It is hard to position irregular workpieces accurately, which requires many trials and tests. Therefore, it is hard to guarantee the quality of machining and easily leads to defective products.
Solution: AXE Global 3D Scanner
To measure the casting, we followed these steps:
The engineer 3D scanned the full-field 3D data of the casting and aligned the scanned data coordinates with the CAD model.
After the initial alignment, the engineer analyzed the machining allowance and adjusted the coordinates to make sure that the allowance was evenly distributed.
Compared the scanned data with the CAD model and generated a color deviation comparison report.
Transferred the adjusted coordinate system to the machine tool for machining.
Alignment for Forged Axle Blank
The case involves a large forged axle blank that needs to be machined. To make a precise shaft, the cutting tool touches the shaft blank while it rotates and cuts off some material. The customer needs to align for machining and find the rotating axis.
To measure the forged shaft blank, the engineer followed these steps:
Used optical tracking system TrackScan to scan the whole forged shaft blank. Then, aligned the measured coordinate system of the blank with the machining CAD coordinate system. Fine-tuned the coordinates of the blank to make sure that the machining allowance was evenly distributed.
The engineer moved the T-Probe around the part until its coordinates matched the center coordinates shown in the software. In this way, the engineer identified the center of two ends of the blank and found the rotating axis.
The points identified by T-Probe were also used as reference points for clamping.
3D Scanning Ensures Sufficient Machining Allowance
With a 3D scanner, you can quickly and easily get the full-size 3D data of various parts, without touching them. Even the edges and corners that are hard to reach can be captured completely.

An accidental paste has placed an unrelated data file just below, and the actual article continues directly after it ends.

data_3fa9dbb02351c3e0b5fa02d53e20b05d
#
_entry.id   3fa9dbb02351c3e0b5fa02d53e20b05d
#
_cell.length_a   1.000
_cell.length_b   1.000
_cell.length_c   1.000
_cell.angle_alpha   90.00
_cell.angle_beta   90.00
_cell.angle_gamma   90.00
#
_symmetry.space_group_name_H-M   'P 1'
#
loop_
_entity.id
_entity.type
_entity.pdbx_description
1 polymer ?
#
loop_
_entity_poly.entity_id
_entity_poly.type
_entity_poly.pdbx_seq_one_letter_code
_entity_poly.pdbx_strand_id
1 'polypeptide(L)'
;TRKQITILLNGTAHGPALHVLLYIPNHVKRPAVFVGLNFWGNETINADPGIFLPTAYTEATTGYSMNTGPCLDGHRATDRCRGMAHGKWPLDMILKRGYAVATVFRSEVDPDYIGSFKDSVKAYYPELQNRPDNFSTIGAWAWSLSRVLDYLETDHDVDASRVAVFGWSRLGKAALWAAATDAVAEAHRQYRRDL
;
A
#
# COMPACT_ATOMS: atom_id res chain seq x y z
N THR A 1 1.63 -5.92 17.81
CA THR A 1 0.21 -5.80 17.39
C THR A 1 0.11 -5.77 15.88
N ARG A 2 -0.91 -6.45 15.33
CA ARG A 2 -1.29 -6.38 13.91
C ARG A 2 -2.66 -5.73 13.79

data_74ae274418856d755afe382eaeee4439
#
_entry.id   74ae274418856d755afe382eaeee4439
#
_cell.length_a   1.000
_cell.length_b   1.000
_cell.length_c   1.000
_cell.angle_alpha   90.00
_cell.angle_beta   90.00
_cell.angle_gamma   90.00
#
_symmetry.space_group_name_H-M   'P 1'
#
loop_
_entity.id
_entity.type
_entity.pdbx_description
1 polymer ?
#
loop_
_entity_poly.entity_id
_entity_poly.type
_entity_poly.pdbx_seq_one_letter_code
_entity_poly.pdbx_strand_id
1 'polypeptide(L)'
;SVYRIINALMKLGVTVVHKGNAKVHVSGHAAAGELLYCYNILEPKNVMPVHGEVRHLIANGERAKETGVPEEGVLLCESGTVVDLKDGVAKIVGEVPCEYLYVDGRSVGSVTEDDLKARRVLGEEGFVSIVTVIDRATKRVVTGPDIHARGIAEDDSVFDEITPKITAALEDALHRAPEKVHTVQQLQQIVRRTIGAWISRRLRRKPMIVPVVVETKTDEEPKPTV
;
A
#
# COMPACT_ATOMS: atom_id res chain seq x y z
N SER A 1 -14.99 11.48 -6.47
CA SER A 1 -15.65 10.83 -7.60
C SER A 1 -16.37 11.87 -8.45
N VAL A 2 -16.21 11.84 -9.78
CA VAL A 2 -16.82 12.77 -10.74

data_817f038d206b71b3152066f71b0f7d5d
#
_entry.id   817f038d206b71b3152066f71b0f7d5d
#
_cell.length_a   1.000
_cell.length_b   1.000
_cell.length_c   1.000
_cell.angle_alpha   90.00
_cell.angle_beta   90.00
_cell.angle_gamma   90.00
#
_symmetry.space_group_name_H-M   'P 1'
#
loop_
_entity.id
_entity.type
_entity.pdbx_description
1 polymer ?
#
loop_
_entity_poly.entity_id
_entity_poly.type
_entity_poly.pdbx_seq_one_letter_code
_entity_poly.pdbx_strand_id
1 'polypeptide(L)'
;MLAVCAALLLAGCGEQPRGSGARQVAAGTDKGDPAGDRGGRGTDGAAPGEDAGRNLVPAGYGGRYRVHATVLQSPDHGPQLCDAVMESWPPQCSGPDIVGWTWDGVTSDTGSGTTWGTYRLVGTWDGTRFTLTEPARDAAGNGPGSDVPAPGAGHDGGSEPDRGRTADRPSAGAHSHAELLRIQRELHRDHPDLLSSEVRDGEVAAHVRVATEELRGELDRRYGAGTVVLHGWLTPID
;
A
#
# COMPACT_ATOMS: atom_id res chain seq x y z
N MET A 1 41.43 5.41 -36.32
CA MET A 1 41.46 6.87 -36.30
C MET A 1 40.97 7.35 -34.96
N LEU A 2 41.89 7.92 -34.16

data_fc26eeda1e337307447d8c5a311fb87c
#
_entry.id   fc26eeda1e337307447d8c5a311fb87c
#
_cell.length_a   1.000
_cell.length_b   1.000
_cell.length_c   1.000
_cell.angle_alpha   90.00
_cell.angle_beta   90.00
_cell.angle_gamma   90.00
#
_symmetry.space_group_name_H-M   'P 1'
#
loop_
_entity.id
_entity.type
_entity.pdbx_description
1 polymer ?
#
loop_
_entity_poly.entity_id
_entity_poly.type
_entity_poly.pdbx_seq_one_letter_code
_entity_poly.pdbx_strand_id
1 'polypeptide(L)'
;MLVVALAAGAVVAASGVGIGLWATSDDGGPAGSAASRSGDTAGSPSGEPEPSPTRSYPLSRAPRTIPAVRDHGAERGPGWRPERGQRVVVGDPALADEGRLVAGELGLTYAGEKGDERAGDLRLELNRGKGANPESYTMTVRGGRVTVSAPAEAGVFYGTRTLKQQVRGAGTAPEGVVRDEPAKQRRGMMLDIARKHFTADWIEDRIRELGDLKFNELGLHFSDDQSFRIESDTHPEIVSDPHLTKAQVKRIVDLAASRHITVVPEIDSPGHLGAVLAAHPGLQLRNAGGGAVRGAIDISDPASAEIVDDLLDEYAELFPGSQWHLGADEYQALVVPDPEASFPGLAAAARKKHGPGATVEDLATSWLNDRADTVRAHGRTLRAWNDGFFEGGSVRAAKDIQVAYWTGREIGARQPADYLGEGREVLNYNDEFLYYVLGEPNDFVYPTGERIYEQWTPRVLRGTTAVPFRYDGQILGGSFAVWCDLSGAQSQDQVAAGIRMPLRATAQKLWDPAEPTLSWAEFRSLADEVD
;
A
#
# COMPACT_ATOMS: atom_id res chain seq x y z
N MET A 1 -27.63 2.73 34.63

You can then measure the blank allowance comprehensively and make sure it is enough for machining, avoiding waste or defects.
Position the Processing Reference with Professional Software
With professional software, you can fine-tune the allowance distribution and quickly and accurately locate the processing reference.
This will help you to machine the blank parts in the next step, without depending on manual experience. This way, you can lower the processing risk and boost the processing efficiency.
Operate Stably and Conveniently on-site
The scanner is easy to operate by hand and can be taken to the workshop site. It can handle complex site conditions (such as vibration, temperature, humidity, light, etc.) and perform stably. It can capture the 3D data of various materials and objects effortlessly, saving you time and money.
Generate Accurate and Intuitive Reports in Real Time
You can compare the 3D data with the CAD model and get an automatic real-time deviation report. This will provide you with detailed and intuitive data support for determining the machining allowance and aligning the position in the following steps.